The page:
There are two ways that the tests are run.
unstable is tested via debci-batch from the debci package
- testing is tested by britney, the migration software maintained by the Release Team.
This page explains the latter setup.
For several years already, maintainers can add autopkgtest test cases to their packages, which are then run on the continuous integration platform on ci.d.n. debci, the framework that runs that site has an API to test individual packages from unstable in testing. britney (the software that determines which packages are allowed to migrate) uses this API to trigger tests for packages that are candidate for migration from unstable to testing and use the results to influence the required age in unstable before the package can migrate to testing. The idea is that a package that is candidate for migration is updated in testing to its candidate version and that the autopkgtest case(s) of the package and those of all reverse dependencies are run. Regression in the results with respect to the current situation in testing will add to the required time a package needs to be in unstable (via the age policy). This extra time can then be used to investigate the situation and file proper bugs to the appropriate package(s), if there is a bug somewhere. On the other hand, if a package has (a) successful autopkgtest(s) and no regression otherwise, it will be rewarded with a reduced required age. Information on what happens is added to the excuses.
It is the intention that in the (far) future regressions will become blocking for migration, but until then the added age will probably be raised over time as a semi-block.
There is one important note to make here on how to go about regressions in test cases from reverse dependencies. We recommend communication between the maintainers of the involved packages as one party has insight in what changed and the other party insight in what is being tested. More information is available in the britney documentation.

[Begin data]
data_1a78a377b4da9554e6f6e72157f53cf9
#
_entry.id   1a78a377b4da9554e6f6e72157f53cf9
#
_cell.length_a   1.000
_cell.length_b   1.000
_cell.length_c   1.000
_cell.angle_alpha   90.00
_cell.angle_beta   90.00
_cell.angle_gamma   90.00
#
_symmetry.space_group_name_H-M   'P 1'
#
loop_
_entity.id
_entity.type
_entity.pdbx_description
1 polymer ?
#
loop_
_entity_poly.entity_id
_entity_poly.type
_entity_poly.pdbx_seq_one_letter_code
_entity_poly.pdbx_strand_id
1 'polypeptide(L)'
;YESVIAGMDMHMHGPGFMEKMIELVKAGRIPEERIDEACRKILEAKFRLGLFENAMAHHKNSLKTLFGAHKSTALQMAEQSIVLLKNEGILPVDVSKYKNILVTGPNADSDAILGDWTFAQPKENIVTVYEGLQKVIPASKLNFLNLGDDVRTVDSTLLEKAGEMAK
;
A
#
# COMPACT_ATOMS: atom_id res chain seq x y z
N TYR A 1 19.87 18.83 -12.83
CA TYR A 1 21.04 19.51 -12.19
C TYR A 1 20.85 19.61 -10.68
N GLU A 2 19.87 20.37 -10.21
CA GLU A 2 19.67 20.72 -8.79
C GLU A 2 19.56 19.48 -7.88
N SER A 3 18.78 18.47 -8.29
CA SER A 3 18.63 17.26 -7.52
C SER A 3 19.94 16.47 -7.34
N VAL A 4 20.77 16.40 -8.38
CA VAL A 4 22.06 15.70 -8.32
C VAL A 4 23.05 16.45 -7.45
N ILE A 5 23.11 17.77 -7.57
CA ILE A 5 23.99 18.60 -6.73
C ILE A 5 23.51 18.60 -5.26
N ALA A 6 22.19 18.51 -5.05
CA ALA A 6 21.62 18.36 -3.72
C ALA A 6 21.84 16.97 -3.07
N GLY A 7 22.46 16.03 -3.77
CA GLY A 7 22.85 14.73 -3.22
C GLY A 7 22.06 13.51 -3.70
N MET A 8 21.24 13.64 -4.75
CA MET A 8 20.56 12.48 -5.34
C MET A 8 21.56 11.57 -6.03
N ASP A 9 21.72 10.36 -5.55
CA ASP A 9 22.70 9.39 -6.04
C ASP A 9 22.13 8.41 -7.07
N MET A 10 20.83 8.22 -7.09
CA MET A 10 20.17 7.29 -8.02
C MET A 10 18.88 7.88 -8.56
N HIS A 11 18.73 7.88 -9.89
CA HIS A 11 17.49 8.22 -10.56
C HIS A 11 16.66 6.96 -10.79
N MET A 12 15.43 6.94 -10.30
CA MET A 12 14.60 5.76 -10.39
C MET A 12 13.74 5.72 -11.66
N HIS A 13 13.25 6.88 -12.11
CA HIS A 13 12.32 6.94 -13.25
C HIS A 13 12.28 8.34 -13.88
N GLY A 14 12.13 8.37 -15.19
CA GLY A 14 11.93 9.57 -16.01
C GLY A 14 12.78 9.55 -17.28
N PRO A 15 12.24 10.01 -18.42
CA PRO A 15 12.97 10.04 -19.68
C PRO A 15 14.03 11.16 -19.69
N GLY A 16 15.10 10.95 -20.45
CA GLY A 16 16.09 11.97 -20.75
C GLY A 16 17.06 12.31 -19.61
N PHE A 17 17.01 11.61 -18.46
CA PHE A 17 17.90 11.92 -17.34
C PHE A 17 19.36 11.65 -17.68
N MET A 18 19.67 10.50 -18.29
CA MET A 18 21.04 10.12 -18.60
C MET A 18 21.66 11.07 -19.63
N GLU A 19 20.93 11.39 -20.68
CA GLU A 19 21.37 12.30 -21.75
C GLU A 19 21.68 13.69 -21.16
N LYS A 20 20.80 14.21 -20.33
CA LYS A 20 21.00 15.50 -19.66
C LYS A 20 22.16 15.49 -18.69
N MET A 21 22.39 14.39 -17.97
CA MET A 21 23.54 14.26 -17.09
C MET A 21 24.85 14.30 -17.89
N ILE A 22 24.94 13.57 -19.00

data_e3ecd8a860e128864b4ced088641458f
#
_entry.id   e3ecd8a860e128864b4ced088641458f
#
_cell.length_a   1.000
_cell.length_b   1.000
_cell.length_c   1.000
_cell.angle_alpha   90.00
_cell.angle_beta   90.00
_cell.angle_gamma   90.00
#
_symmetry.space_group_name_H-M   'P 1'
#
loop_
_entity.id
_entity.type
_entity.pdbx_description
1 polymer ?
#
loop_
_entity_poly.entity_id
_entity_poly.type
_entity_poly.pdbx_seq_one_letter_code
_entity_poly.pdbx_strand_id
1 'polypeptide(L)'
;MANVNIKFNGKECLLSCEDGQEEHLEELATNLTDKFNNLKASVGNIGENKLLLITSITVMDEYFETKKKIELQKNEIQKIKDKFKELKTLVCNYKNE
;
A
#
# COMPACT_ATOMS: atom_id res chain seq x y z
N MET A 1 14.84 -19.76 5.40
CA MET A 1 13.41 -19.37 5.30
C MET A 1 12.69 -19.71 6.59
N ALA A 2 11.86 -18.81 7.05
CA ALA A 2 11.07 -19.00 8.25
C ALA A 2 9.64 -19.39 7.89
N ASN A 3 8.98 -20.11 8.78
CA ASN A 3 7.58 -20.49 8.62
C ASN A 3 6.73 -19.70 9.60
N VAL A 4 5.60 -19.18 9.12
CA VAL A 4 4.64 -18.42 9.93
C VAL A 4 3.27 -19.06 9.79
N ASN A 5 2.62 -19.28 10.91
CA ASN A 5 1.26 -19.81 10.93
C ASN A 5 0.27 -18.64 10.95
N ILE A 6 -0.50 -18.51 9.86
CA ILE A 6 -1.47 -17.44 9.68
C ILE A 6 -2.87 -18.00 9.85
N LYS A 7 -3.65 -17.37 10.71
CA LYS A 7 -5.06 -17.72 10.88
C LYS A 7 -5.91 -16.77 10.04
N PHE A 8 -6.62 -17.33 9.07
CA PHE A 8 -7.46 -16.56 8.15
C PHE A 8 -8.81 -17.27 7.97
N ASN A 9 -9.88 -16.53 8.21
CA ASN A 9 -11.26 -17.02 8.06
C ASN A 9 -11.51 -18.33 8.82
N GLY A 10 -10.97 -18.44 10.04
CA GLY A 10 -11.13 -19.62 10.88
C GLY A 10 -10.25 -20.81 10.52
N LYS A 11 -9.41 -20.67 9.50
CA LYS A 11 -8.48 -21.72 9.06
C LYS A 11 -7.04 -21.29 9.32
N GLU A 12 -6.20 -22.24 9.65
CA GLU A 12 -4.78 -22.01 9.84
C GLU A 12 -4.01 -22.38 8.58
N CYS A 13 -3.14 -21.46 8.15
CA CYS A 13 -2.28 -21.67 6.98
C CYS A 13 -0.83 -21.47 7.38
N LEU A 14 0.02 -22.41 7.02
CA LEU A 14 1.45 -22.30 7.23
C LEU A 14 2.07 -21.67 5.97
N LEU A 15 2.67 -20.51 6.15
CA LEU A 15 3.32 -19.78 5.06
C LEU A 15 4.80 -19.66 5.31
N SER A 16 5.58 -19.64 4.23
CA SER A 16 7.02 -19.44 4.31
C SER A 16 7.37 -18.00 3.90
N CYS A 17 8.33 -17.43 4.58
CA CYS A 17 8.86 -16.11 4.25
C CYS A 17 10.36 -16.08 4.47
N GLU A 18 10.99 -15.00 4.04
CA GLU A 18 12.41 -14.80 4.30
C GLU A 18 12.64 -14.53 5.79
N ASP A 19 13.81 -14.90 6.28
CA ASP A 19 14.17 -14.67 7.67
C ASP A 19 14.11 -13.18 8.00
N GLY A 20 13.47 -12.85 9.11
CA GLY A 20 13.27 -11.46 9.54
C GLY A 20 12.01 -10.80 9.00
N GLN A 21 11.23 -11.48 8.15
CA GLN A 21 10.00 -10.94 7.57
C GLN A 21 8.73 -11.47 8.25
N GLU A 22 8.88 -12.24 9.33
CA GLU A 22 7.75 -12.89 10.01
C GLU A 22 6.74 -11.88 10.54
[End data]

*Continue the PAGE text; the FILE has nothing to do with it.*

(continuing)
Note about migration-reference/0: this is a trigger that has special meaning for britney. britney keeps track of historical PASS results. If a regression migrates to testing britney doesn't know. However, when it encounters the result of a migratio-reference/0 trigger, it stores that as it current reference. These triggers are run with only packages from testing.
Delta to Ubuntu
People may have experience with the way Ubuntu runs the autopkgtests in their framework. There a couple of differences.
- In Debian, we don't block migration (yet), we merely delay migration in case of regression.
- In Debian's setup, only packages that are explicitly enabled are allowed from unstable, while in Ubuntu's setup, there is a fall back where all packages from the proposed pocket are allowed (autopkgtest --no-apt-fallback)
- Debian's britney2 tries to calculate which packages from unstable are needed to make a package (including the test dependencies) install-able. I.e. when a package coming from unstable has a versioned dependency only in unstable, it will be added to the triggers. Same for versioned Breaks.
- For Debian, the reference is the current status in testing (we don't care for the history). To know the current status we trigger migration-reference/0 runs with ONLY testing enabled. Ubuntu regresses if a test passed anywhere in the history on a specific architecture.
- In the Debian setup we retry regressions once a day.
- Debian only runs autopkg tests on amd64, while Ubuntu runs them on all architectures built by Ubuntu.
- Debian doesn't run autopkg tests for binNMUs. E.g. for a library transition, Debian only runs the tests triggered by the library package, it doesn't run the autopkg tests for all the packages built with the new library version. Things known not to be catched in Debian:
- A library rebuild causes an ABI change in another library. E.g. when boost is rebuilt with a new version of icu, it changes ABI (that seems to be not the case in recent boost versions).
- binNMUs picking up unrelated changes, and failing. E.g. dh-python now generates dependencies on python2 instead of python, but the autopkg tests still call python.